JB: After several years of bouncing around in different projects, I decided it was time to build something sustainable, so I started a solo project to avoid the risk of losing members and having to start over. Luckily, I’ve found an amazing group of friends to help me bring this project to life at the live shows. That family dynamic is so important to me and none of the accomplishments over the past two years would have been possible without them.
BL: Can you tell us where the name Jetty Bones came from? (I know you get asked this all the time, but it’s such a good story!)
JB: This project is named after the most badass woman I’ve ever met, Betty Jones. During a difficult time in my life, she told me a story about how she broke out of her all girls catholic school by hitchhiking away from a beach day in her bikini. I remember telling her that I “felt bad even littering a piece of gum” and I couldn’t believe how brave that was. She responded by saying “If you aren’t happy where you are, you go somewhere else.” I thought this was an amazing lesson about making sure you are always embracing change and the ability that we have to grow. A lot of the project’s material focuses around that idea, so it was a good fit. I’ll never forget her sister chiming in by saying “..and all the girls said that there would be ‘nothing but her jetty bones left’ when the nuns got ahold of her.” To me, that meant that taking the risk to better yourself, fight the expectations and break free from your circumstance to find a better life is always worth it. So, pack your bikini - it might be your escape plan.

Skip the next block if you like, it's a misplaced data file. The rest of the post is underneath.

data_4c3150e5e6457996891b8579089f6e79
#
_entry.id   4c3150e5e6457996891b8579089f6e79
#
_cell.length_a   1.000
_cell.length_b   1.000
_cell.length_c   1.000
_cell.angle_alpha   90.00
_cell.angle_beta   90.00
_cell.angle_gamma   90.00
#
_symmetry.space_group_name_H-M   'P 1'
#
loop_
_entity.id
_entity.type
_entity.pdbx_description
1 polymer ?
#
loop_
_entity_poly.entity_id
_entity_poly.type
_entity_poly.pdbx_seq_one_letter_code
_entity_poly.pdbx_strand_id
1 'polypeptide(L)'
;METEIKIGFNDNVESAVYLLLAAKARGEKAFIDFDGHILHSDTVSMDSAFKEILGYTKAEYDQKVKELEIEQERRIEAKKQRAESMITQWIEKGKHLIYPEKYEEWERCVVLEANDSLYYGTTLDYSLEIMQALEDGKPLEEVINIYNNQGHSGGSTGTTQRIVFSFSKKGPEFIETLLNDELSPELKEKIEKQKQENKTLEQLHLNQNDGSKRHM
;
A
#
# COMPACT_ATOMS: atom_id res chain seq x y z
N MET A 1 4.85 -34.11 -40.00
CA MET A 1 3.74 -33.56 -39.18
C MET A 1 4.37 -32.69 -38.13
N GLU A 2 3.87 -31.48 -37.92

BL: Do you remember the exact moment you realized that you wanted to pursue music?